AGENCY: Environmental Protection Agency (EPA).
Notice of availability.
This notice announces the availability of “Recommended Use of Body Weight3/4 as the Default Method in Derivation of the Oral Reference Dose” (referred to hereafter as BW3/4). This document was developed as part of an Agency-wide guidance development program by a technical panel of the U.S. EPA's Risk Assessment Forum, composed of scientists from across the Agency. Selected drafts were peer reviewed internally by EPA scientists and externally by experts from academia, industry, environmental groups and other government agencies.
The document will be available for use by EPA risk assessors on February 25, 2011.
The Guidelines are available electronically through the EPA Web site at http://www.epa.gov/raf/publications/interspecies-extrapolation.htm. A limited number of paper copies will be available from EPA's National Service Center for Environmental Publications (NSCEP), P.O. Box 42419, Cincinnati, OH 45242; telephone (800) 490-9198 or (513) 489-8695; facsimile: (513) 489-8190. Please provide your name, mailing address and the title and number of the requested publication. Additionally, copies of the document will be available for inspection at EPA headquarters and regional libraries, through the U.S. Government Depository Library program.Start Further Info
FOR FURTHER INFORMATION CONTACT:
Dr. Michael W. Broder, Risk Assessment Forum, Office of the Science Advisor (8105R), U.S. Environmental Protection Agency, Washington, DC 20460; telephone (202) 564-3393 or e-mail: email@example.com.End Further Info End Preamble Start Supplemental Information
In order to assess the toxicity of a particular chemical in the absence of human data, EPA relies on the use of animal models as surrogates. EPA endorses a hierarchy of approaches to derive human equivalent oral exposures from data from laboratory animal species, with the preferred approach being physiologically based toxicokinetic Start Printed Page 10592modeling. As a default method to account for differences in dosimetry between the animal models and humans, EPA previously applied a direct body-weight conversion from the model to humans (i.e., BW1/1) for non-cancer endpoints, in the absence of chemical-specific data. In contrast, EPA applies a dosimetric adjustment factor (DAF) based on body weight raised to the three-quarter power (BW3/4) for cancer assessments. By adopting the adjustment, this document moves in the direction of harmonizing the approach for assessing cancer and noncancer endpoints.
In addition to laying out the computational method for interspecies extrapolation, the document also addresses the issue of changes to the interspecies uncertainty factor (UFA). The document recommends a reduced interspecies UFA (with a default value of 3) in lieu of a default of 10 for the reference dose (RfD) calculation. The quantitative significance of this procedure with regard to the magnitude of an RfD will depend on the body weight of the species (as well as the value assigned to the UFA) and may be more or less than the current procedure of dividing by the default composite UFA of 10.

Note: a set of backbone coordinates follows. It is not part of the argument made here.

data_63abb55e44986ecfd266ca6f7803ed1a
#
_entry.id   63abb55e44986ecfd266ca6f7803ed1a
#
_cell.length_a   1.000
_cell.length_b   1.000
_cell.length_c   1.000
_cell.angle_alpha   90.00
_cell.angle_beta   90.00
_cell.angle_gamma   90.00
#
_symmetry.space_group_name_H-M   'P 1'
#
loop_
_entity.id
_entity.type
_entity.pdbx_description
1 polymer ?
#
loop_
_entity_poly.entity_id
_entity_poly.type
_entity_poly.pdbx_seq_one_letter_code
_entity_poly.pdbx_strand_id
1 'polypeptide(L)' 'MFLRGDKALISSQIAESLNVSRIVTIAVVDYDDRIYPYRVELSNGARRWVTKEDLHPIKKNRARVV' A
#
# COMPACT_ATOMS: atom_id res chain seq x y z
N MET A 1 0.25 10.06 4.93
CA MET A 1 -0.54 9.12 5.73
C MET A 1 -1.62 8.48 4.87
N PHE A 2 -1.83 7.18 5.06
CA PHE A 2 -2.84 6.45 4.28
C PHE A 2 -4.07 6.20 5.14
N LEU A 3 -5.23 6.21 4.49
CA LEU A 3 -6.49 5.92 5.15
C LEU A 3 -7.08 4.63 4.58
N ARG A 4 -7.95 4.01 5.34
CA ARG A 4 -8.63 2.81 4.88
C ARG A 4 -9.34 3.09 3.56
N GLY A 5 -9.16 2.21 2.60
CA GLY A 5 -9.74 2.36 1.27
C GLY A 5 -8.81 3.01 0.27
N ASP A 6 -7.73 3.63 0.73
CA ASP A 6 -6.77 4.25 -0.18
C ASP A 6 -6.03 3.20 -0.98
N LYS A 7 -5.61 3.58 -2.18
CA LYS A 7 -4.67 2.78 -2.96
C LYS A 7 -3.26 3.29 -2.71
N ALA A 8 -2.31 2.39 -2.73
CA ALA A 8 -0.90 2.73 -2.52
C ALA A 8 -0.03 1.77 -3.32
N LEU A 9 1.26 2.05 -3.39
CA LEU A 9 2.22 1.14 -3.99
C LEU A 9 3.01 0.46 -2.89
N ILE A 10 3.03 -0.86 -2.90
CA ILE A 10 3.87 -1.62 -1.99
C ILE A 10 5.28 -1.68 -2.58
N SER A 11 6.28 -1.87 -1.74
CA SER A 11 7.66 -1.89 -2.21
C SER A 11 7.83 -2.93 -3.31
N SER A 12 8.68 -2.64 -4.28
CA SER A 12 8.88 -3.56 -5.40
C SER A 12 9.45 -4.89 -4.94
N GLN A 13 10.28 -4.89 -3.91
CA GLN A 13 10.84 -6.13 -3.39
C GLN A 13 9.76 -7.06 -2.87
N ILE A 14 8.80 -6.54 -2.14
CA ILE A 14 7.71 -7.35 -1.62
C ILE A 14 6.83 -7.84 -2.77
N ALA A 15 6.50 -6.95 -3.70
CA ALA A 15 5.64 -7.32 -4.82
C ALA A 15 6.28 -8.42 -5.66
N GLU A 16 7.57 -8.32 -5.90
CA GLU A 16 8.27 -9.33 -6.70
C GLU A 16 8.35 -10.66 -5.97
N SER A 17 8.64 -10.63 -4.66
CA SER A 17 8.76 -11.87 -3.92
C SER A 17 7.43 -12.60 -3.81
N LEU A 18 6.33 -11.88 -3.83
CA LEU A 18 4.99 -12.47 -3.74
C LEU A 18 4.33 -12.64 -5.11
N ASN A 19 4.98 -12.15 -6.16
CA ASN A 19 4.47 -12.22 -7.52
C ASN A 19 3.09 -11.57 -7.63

BW3/4 scaling for derivation of the human equivalent dose is recommended as the default approach for RfDs for remote, as well as portal-of-entry effects. It is noted that this scaling is not inclusive of lethal or frank effects for which maximum concentration (Cmax) may be the most appropriate dose metric and that such effects are not among those effects recommended for use in deriving RfDs (USEPA, 2002). This default approach generally applies to different durations of exposure. The reader is encouraged to read the document carefully, however, in order to fully understand how to apply the policy appropriately. Additionally, although non-oral RfDs can be estimated (e.g., a dermal RfD), this document focuses only on oral RfDs and for this document the acronym refers only to RfDs for oral exposure.
It is recognized that this procedure, as with all default procedures, may not always predict oral exposures associated with precise toxicologically-equivalent doses for specific chemicals. It should be emphasized that other biological information not discussed in this document may inform interspecies adjustments. As a general default procedure, however, it may be anticipated to provide a reasonable description of average behavior of many chemicals much of the time.
Even though this document is not a binding rule, EPA is issuing it in a manner consistent with the procedures in the Administrative Procedure Act that are generally applicable to rulemaking, including providing opportunity for public comment. EPA considered and responded to all significant public comments as it prepared the document.Start Signature
Dated: February 16, 2011.
Paul T. Anastas,
EPA Science Advisor.
[FR Doc. 2011-4250 Filed 2-24-11; 8:45 am]
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